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law when branding

Why you shouldn’t overlook the law when branding

December 6, 2012

A lack of attention to the legal side of branding has been the cause of unnecessary setbacks for too many businesses.

There are a large number of trademark infringement lawsuits and the high-profile ones which get into the news are just the tip of the iceberg. One which was reported recently concerned Lord Alan Sugar’s new venture YouView. The company’s trademark has been denied due to its similarity to Total’s Your View mark, which was already registered in the same category.

Whilst YouView has been reported to have ‘no intention of changing its name’, the trouble the company has got itself into really demonstrates the need to ensure that a name is suitable from a legal perspective before it’s chosen. Even within the branding industry, it’s not generally appreciated that you need to first make sure a name is legally available before you go on to base your brand around it.

Trademark infringement lawsuits can have disastrous consequences for businesses. Take the case of Scrabulous. You may remember Scrabulous as a Scrabble-like game available to play in 2007 as a Facebook application. The app allowed people to play the game online- with friends, family or anybody in the world- and quickly became very popular with hundreds of thousands of users playing every day.

However, the brothers hit trouble when Hasbro, the owner of the Scrabble trademark, contacted Facebook and shut down the game on the basis of trademark infringement.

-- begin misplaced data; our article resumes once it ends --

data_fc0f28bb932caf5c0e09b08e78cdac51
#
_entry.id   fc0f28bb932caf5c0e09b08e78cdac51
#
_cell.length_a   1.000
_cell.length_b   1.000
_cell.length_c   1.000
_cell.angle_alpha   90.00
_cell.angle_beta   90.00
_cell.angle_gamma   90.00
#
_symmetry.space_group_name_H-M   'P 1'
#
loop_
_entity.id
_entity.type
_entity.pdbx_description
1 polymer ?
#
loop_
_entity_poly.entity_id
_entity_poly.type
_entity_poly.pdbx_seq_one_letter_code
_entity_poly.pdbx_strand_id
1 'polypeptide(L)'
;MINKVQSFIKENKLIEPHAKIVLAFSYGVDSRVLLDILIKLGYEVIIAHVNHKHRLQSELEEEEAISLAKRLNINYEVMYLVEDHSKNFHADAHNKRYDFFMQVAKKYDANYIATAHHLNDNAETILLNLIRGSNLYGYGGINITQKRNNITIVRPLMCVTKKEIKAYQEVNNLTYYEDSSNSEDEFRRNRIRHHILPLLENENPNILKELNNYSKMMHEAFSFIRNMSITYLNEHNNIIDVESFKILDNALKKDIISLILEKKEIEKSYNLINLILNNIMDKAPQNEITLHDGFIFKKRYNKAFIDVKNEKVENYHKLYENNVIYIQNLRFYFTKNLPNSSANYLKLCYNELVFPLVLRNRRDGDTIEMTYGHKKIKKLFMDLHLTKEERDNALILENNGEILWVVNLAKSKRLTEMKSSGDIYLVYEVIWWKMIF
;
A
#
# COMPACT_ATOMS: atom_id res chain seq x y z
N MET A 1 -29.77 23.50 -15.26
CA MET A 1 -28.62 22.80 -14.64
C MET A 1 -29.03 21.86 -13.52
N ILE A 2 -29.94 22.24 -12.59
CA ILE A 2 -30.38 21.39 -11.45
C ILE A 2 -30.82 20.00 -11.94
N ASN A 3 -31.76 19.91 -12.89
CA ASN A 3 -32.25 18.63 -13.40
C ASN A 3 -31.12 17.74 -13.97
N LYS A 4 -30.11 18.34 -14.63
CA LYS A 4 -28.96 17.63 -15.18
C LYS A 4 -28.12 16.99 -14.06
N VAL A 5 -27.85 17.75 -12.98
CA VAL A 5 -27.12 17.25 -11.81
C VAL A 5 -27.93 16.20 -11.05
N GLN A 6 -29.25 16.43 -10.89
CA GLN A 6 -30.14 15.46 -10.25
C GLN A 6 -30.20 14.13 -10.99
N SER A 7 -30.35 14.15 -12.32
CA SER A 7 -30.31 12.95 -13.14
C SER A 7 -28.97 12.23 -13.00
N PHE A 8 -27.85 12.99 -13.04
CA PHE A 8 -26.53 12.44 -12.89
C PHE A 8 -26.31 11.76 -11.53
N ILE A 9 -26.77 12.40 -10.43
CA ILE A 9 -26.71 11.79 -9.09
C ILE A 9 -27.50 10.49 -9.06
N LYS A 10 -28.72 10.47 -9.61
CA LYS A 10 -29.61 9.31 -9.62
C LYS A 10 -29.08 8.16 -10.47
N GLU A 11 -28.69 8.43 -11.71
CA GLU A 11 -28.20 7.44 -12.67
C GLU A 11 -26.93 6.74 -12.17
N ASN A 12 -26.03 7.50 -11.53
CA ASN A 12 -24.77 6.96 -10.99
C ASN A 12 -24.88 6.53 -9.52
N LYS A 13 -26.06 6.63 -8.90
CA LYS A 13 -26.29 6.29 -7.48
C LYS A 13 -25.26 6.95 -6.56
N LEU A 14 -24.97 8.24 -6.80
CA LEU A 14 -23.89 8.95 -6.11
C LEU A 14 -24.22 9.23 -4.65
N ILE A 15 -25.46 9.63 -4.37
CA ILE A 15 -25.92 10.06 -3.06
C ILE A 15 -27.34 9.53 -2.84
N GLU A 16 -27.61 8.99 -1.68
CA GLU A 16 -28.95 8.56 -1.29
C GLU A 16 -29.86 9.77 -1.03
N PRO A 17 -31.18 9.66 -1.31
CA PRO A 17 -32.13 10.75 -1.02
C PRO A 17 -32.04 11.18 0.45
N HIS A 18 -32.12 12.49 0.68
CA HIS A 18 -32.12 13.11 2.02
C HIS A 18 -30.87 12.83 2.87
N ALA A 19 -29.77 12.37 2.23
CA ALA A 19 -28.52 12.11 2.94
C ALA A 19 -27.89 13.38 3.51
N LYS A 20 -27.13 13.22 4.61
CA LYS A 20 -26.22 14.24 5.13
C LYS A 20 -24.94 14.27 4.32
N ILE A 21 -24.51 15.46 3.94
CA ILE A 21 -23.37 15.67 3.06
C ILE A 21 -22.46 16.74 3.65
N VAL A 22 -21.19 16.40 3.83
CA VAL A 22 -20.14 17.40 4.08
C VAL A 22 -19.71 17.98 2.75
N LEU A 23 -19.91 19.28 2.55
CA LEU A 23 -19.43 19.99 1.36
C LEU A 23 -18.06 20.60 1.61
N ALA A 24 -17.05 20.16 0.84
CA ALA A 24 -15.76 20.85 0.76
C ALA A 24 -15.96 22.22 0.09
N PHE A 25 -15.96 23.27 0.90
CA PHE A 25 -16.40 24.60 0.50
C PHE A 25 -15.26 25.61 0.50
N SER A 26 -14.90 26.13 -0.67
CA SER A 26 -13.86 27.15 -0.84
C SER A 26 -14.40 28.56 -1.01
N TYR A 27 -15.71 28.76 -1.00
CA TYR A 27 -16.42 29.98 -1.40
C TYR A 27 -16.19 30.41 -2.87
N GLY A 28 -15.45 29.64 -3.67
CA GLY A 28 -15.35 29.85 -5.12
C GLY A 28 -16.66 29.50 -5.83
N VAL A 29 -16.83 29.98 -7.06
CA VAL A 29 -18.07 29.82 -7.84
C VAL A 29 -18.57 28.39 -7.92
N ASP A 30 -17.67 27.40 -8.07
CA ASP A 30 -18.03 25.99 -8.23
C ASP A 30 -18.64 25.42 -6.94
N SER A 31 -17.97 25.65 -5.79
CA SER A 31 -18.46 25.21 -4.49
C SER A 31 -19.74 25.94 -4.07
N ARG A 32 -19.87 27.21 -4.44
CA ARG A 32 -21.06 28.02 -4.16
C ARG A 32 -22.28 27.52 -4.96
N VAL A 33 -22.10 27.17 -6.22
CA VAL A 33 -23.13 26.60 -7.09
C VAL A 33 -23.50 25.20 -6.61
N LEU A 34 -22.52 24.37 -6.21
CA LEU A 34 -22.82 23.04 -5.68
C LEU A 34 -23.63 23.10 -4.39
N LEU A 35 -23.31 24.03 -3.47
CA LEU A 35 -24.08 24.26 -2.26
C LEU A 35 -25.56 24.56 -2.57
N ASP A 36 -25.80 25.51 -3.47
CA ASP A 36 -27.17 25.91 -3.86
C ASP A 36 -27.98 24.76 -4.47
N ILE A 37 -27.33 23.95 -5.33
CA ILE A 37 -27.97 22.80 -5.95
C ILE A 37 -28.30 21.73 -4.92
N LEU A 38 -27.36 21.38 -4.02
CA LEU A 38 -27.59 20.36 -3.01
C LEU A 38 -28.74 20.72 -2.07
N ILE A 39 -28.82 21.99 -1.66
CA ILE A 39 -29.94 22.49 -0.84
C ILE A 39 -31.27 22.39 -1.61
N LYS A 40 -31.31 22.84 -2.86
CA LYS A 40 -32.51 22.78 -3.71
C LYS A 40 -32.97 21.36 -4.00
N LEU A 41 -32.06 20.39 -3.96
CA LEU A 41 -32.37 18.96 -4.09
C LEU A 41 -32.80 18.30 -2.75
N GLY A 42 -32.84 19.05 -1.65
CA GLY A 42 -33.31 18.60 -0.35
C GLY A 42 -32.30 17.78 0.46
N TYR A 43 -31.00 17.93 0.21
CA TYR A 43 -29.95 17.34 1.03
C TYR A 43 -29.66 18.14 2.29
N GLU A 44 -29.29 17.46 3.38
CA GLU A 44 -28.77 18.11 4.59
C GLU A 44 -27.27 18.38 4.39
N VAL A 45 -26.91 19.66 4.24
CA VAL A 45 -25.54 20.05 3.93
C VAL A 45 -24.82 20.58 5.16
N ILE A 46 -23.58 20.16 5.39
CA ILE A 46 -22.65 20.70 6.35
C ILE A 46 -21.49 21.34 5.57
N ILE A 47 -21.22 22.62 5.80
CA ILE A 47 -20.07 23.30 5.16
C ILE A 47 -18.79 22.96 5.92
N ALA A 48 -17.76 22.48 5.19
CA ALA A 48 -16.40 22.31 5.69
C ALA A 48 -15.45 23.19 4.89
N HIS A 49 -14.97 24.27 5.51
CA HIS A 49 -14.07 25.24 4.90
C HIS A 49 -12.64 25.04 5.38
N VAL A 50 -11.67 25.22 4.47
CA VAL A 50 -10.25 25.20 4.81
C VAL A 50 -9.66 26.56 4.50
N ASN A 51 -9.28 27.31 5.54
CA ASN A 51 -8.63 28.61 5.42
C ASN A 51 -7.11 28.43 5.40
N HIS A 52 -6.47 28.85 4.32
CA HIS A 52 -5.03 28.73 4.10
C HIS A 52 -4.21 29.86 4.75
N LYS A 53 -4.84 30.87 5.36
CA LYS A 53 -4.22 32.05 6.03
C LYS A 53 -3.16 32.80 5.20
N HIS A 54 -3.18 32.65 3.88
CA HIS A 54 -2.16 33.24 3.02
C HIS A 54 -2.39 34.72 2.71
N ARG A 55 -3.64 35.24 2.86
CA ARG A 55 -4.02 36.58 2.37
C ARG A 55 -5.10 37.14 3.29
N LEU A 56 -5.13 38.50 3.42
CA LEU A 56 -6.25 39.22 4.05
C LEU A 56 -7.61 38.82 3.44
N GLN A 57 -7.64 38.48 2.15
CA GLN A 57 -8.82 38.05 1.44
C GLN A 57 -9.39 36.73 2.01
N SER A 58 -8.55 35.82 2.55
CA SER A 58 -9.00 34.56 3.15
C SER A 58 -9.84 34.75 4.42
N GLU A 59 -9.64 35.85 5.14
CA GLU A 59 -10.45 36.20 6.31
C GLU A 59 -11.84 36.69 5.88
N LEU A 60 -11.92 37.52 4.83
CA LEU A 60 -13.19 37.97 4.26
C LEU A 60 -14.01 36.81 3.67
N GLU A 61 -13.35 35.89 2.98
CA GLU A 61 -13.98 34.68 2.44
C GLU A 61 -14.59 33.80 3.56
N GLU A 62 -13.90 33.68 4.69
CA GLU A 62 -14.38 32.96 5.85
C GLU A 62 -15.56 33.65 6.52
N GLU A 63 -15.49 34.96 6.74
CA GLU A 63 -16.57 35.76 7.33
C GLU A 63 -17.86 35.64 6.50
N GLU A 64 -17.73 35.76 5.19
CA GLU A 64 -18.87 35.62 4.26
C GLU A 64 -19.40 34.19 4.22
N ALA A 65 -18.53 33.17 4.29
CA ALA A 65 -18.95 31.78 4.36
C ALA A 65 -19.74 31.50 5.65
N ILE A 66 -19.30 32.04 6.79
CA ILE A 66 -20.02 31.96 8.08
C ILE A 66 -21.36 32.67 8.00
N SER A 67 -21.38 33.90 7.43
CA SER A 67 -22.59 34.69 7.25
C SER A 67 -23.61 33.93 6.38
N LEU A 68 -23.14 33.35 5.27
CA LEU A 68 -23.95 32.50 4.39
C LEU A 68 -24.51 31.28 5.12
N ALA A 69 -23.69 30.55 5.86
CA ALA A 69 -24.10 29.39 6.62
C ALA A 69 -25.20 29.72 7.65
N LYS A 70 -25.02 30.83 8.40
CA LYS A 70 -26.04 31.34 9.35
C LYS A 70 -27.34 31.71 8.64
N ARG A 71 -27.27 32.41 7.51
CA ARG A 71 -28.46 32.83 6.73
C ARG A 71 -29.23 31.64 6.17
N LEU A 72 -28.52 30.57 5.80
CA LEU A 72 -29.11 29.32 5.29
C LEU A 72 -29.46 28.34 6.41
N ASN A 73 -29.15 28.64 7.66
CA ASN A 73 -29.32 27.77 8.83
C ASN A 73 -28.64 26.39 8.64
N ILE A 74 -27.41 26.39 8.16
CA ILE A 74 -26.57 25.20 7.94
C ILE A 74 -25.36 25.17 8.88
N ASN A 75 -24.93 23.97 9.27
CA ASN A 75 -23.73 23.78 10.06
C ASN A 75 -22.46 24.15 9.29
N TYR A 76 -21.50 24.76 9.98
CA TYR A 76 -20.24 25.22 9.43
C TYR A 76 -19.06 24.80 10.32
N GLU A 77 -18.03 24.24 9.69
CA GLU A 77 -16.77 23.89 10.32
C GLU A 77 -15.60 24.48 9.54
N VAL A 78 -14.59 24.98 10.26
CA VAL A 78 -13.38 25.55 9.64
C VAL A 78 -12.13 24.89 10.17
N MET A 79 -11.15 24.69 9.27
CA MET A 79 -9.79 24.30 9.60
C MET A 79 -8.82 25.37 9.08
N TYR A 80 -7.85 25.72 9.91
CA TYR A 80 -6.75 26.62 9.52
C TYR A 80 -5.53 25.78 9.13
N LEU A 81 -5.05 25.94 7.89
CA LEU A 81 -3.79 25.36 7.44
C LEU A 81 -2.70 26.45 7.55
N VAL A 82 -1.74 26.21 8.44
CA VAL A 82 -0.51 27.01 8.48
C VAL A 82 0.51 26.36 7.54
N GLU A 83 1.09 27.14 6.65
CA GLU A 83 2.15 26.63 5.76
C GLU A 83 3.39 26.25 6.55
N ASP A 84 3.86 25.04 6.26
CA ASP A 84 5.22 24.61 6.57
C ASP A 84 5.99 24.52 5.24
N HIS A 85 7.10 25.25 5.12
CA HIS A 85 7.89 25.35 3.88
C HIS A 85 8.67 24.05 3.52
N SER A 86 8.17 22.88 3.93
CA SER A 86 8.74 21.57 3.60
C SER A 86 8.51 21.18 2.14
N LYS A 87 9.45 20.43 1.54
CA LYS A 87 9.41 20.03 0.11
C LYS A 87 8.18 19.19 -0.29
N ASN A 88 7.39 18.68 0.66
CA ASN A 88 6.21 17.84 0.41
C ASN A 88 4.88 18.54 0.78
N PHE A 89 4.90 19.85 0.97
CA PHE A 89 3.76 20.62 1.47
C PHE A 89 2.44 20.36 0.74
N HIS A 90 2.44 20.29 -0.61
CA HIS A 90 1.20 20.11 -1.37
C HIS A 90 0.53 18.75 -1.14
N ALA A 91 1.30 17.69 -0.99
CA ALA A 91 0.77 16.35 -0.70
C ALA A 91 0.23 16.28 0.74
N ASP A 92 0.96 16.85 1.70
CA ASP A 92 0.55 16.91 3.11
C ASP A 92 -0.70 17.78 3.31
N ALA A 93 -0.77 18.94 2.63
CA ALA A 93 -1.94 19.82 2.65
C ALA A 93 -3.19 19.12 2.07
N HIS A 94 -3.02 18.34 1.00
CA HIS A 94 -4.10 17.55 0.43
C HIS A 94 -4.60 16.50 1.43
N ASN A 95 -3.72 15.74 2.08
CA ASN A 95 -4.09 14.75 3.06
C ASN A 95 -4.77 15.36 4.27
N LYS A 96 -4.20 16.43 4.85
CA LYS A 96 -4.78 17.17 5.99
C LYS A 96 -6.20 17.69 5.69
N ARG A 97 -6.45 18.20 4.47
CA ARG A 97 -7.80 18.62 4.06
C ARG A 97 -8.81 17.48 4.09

Had Scrabulous’s creators sought legal advice before settling on a name for their game, they would have realised that trademark law prevented them from using a similar name to Scrabble. In fact the founders had even applied to register a trademark for the name, demonstrating their lack of awareness of the broad scope of protection trademarks afford.

Despite the fact that Scrabulous has now returned to Facebook under the name Wordscraper, it lost its position as the first app to offer a scrabble like game on Facebook. This paved the way for other apps to enter the market, and Zynga’s highly successful ‘Words with Friends’ app is now the market leader.

Scrabulous had already gone viral when they were shut down. Who knows how big Scrabulous might have been today had they opted for a more suitable name.

The lesson to learn from the Scrabulous experience is that no matter how perfect you think a name is for you, it’s only perfect if it’s legally available. That is the way to build a business on solid foundations and avoid the wasted time, money and heartache of trademark infringement .

Scrabulous is just a high-profile example of what happens to too many businesses. It is a simple mistake which can easily be avoided by understanding the right order in which to do things when looking to brand a new business, service, or product. The legal aspect of creating a brand is too often left till last, after a website has been created and a logo has been designed, by which time it is either too late, or people bury their heads in the sand because they’ve invested too much in a name.

If your company has a brand name, or a name for a new product, that has not been legally checked out or you have any questions, why not submit an enquiry to find out how we can help you?